About This Project
Agricultural soils in The Gambia, West Africa, are highly acidic, which greatly reduces plant growth and ultimately crop yield. The common method of increasing agricultural pH- limestone- is not widely available in The Gambia. However, oyster shells, which have the same property to increase soil pH are widely available, but not currently used. This study looks to investigate the rate of application of oyster shells needed to raise pH to optimal levels for the staple crop groundnut (peanut)
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What is the context of this research?
Agricultural soils in The Gambia are highly acidic (pH <5); caused by years of intensive soil utilization, weatherization, and a low rate of soil organic matter inputs. These acidic soils reduce the availability of nutrients to plants, and cause "unresponsive" soils to inputs- resulting in low yields; the average yields of groundnuts, the Gambia's staple crop, are 200%+ lower than their potential. Regardless of improved inputs (the current approach), if the soil pH issue persists, yields increases will be limited. This project aims to address the underlying soil pH issue by utilizing oyster shells, a locally plentiful material, shown to raise soil pH and also improve other soil quality characteristics. This is expected to increase yields and to improve long-term soil health.
What is the significance of this project?
The use of oyster shell-meal (grounded) as a means to improve soil health has already been shown to have the potential to increase groundnut yields by 100% in Nigerian research farm soils. In addition, studies conducted in West African soils have shown oyster shells greatly improve soil pH in soils, increase organic matter, water holding capacity of the soil and increase soil calcium levels. However, the rate of the optimal application needed for groundnut has not been investigated. Meanwhile, there is a high level of interest to find a market for byproducts of the oyster industry, which currently are commonly disposed of without a use. If an effective application rate is found, it can be the basis for a circular economy between oyster harvesters and farmers.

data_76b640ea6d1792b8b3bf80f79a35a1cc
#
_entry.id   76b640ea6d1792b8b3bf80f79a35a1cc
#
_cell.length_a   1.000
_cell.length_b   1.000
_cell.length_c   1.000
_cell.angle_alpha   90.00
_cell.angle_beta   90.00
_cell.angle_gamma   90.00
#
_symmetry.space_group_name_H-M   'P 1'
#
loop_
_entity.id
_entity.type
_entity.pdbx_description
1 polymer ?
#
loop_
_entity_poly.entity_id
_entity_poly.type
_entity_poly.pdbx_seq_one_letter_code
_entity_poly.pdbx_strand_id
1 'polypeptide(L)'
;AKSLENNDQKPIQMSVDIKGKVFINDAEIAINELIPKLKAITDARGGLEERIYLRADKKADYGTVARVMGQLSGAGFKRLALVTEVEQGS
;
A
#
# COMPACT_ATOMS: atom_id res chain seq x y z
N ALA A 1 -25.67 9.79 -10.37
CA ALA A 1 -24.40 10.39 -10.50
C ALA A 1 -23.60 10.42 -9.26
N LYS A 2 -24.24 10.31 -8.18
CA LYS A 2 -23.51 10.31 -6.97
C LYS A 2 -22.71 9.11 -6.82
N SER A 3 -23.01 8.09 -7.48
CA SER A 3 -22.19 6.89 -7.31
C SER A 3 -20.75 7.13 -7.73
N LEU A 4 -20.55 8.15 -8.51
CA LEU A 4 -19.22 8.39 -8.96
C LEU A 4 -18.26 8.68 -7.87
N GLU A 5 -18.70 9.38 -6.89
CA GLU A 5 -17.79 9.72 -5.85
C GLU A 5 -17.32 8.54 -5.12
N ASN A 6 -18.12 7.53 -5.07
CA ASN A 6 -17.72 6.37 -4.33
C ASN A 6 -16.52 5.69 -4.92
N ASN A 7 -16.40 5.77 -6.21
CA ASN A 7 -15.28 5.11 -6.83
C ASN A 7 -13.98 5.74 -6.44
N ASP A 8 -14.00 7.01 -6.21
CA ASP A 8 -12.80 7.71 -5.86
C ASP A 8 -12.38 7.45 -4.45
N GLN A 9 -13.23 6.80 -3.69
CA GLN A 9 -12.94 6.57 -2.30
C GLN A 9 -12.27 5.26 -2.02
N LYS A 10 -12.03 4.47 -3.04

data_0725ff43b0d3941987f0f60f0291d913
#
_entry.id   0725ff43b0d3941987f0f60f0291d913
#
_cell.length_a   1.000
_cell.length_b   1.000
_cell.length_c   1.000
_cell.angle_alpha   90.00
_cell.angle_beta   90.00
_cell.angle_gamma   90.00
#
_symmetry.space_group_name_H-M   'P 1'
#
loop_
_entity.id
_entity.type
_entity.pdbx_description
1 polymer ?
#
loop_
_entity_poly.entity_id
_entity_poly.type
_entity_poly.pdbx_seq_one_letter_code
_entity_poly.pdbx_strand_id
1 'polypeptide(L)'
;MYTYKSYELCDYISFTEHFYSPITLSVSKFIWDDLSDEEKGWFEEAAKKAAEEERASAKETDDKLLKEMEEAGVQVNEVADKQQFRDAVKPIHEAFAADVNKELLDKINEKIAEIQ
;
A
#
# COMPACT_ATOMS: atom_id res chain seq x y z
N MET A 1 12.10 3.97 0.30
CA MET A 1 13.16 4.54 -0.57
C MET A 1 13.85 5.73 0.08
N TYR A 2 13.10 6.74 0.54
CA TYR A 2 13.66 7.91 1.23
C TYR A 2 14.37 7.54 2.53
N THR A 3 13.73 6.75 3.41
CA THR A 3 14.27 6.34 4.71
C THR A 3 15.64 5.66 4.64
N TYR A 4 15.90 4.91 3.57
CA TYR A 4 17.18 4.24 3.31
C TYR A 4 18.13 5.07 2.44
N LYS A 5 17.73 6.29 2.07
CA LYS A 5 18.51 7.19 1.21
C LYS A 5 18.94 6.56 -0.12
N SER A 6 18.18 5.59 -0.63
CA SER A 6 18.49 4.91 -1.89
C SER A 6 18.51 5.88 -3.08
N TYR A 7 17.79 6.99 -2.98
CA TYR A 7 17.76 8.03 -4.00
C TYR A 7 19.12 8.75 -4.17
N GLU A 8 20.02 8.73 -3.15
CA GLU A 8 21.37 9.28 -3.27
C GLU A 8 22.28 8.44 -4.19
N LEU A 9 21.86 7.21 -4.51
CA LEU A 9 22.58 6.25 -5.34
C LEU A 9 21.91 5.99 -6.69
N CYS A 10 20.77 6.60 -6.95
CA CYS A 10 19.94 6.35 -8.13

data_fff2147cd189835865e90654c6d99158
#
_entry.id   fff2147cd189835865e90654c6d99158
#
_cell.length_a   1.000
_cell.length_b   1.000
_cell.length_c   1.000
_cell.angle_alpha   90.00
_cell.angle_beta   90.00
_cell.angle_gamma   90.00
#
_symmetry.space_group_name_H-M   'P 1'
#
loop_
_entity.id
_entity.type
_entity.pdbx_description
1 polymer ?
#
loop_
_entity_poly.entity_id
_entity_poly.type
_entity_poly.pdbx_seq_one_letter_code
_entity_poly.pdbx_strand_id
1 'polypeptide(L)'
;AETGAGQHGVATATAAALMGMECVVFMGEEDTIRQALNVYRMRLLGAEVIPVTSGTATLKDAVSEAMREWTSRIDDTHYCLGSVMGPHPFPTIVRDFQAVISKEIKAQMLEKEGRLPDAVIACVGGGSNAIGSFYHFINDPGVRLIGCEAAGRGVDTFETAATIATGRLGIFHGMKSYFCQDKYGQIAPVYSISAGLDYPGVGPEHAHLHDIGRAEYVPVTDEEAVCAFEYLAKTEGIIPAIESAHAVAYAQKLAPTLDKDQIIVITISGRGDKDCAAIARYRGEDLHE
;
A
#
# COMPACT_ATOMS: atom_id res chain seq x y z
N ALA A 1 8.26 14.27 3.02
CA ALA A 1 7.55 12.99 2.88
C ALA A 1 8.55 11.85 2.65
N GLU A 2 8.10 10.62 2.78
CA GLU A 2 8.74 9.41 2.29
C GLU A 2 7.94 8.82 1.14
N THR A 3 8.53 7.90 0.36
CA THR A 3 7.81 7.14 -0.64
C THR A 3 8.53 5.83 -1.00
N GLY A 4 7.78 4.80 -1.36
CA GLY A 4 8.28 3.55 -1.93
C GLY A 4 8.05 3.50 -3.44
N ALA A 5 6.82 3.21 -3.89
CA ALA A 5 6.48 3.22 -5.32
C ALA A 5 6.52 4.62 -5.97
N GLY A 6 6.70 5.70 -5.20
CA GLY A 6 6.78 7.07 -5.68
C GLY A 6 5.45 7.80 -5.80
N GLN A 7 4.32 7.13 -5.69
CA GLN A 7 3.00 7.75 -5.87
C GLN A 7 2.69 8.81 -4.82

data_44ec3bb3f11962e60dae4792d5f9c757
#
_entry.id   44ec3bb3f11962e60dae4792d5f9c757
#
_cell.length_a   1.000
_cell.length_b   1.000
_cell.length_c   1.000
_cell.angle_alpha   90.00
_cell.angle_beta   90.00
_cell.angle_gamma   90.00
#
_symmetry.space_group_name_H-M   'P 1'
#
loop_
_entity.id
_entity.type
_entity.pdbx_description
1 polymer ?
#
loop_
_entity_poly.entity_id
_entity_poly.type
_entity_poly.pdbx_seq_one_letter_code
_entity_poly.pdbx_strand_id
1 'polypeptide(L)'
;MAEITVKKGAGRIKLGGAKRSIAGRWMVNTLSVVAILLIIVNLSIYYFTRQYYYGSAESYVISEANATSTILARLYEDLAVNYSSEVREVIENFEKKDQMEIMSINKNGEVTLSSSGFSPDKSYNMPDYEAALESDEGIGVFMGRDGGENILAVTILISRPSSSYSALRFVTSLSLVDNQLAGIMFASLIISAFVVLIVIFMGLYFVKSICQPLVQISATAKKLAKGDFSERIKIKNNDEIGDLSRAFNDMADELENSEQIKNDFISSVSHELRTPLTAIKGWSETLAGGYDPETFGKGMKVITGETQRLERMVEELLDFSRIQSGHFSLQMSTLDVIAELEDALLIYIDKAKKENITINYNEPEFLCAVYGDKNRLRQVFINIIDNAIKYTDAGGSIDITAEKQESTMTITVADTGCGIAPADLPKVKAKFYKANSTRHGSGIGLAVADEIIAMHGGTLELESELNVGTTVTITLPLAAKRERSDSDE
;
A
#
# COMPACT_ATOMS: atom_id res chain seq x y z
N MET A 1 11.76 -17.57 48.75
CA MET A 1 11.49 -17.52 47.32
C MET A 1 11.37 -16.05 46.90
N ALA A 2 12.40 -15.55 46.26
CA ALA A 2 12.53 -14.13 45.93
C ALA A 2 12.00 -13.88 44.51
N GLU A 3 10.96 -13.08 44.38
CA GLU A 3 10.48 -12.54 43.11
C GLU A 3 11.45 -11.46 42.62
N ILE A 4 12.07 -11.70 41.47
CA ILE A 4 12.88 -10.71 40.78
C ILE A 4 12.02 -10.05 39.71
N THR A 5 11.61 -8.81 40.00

What are the goals of the project?
This project is in partnership with a local oyster non-profit and soil management-focused non-profit. The goals of the project are to determine an optimal rate of oyster shell-meal application to mitigate soil acidity issues to maximize groundnut yields; this will be achieved through a randomized split-plot design on-farm study assessing 4 different rates of oyster shell application across 3 different regions in the Gambia. Additionally, the project will assess the economic feasibility of using oyster shells as agricultural input; and transfer findings to local private industry, non-profits and governmental programs.
Soil testing throughout the season and for each treatment, allows to understand the effects of the different applications of oyster shells on general soil characteristics
Oyster lab analysis will allow to understand the specific nutritional values of the oyster shells in The Gambia, this analysis has not been conducted before on Gambian Oyster shells
pH sensors (6) will allow farmers to collect weekly pH data. This will allow for a large amount of data to be collected throughout the growing season without the need of technical personnel, allowing to increase scale.